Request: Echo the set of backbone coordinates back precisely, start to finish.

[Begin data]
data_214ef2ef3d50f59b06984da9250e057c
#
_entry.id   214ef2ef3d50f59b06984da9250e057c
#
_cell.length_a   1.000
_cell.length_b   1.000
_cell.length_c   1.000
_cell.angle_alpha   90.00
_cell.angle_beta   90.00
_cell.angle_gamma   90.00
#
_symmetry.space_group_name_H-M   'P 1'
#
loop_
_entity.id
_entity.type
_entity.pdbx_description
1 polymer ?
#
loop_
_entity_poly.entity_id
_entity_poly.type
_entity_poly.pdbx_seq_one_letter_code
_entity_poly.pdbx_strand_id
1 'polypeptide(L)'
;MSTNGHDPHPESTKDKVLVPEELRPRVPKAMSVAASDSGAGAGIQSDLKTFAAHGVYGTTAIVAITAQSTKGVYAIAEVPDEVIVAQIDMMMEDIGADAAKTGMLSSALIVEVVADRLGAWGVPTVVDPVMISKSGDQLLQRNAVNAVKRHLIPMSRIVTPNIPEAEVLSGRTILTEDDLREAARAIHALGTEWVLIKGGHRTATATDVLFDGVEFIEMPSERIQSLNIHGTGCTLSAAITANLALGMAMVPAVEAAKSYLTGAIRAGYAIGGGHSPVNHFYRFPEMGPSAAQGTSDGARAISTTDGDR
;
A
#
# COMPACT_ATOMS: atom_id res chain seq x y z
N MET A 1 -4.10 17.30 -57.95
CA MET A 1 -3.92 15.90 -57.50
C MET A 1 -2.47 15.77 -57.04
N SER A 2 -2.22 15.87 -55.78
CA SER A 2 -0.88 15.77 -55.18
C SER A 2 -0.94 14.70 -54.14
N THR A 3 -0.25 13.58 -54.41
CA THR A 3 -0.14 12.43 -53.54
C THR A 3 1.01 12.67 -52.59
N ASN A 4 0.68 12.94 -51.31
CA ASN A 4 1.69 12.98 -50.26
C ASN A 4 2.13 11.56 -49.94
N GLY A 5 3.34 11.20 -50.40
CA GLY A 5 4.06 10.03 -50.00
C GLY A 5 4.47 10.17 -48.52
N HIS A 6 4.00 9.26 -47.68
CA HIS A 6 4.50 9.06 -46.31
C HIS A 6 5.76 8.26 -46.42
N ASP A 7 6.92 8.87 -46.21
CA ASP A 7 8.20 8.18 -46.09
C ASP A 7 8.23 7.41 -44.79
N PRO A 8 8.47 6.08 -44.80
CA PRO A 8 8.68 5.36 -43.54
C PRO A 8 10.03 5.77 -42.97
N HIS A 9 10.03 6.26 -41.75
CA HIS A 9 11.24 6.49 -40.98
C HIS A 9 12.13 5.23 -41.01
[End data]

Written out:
data_214ef2ef3d50f59b06984da9250e057c
#
_entry.id   214ef2ef3d50f59b06984da9250e057c
#
_cell.length_a   1.000
_cell.length_b   1.000
_cell.length_c   1.000
_cell.angle_alpha   90.00
_cell.angle_beta   90.00
_cell.angle_gamma   90.00
#
_symmetry.space_group_name_H-M   'P 1'
#
loop_
_entity.id
_entity.type
_entity.pdbx_description
1 polymer ?
#
loop_
_entity_poly.entity_id
_entity_poly.type
_entity_poly.pdbx_seq_one_letter_code
_entity_poly.pdbx_strand_id
1 'polypeptide(L)'
;MSTNGHDPHPESTKDKVLVPEELRPRVPKAMSVAASDSGAGAGIQSDLKTFAAHGVYGTTAIVAITAQSTKGVYAIAEVPDEVIVAQIDMMMEDIGADAAKTGMLSSALIVEVVADRLGAWGVPTVVDPVMISKSGDQLLQRNAVNAVKRHLIPMSRIVTPNIPEAEVLSGRTILTEDDLREAARAIHALGTEWVLIKGGHRTATATDVLFDGVEFIEMPSERIQSLNIHGTGCTLSAAITANLALGMAMVPAVEAAKSYLTGAIRAGYAIGGGHSPVNHFYRFPEMGPSAAQGTSDGARAISTTDGDR
;
A
#
# COMPACT_ATOMS: atom_id res chain seq x y z
N MET A 1 -4.10 17.30 -57.95
CA MET A 1 -3.92 15.90 -57.50
C MET A 1 -2.47 15.77 -57.04
N SER A 2 -2.22 15.87 -55.78
CA SER A 2 -0.88 15.77 -55.18
C SER A 2 -0.94 14.70 -54.14
N THR A 3 -0.25 13.58 -54.41
CA THR A 3 -0.14 12.43 -53.54
C THR A 3 1.01 12.67 -52.59
N ASN A 4 0.68 12.94 -51.31
CA ASN A 4 1.69 12.98 -50.26
C ASN A 4 2.13 11.56 -49.94
N GLY A 5 3.34 11.20 -50.40
CA GLY A 5 4.06 10.03 -50.00
C GLY A 5 4.47 10.17 -48.52
N HIS A 6 4.00 9.26 -47.68
CA HIS A 6 4.50 9.06 -46.31
C HIS A 6 5.76 8.26 -46.42
N ASP A 7 6.92 8.87 -46.21
CA ASP A 7 8.20 8.18 -46.09
C ASP A 7 8.23 7.41 -44.79
N PRO A 8 8.47 6.08 -44.80
CA PRO A 8 8.68 5.36 -43.54
C PRO A 8 10.03 5.77 -42.97
N HIS A 9 10.03 6.26 -41.75
CA HIS A 9 11.24 6.49 -40.98
C HIS A 9 12.13 5.23 -41.01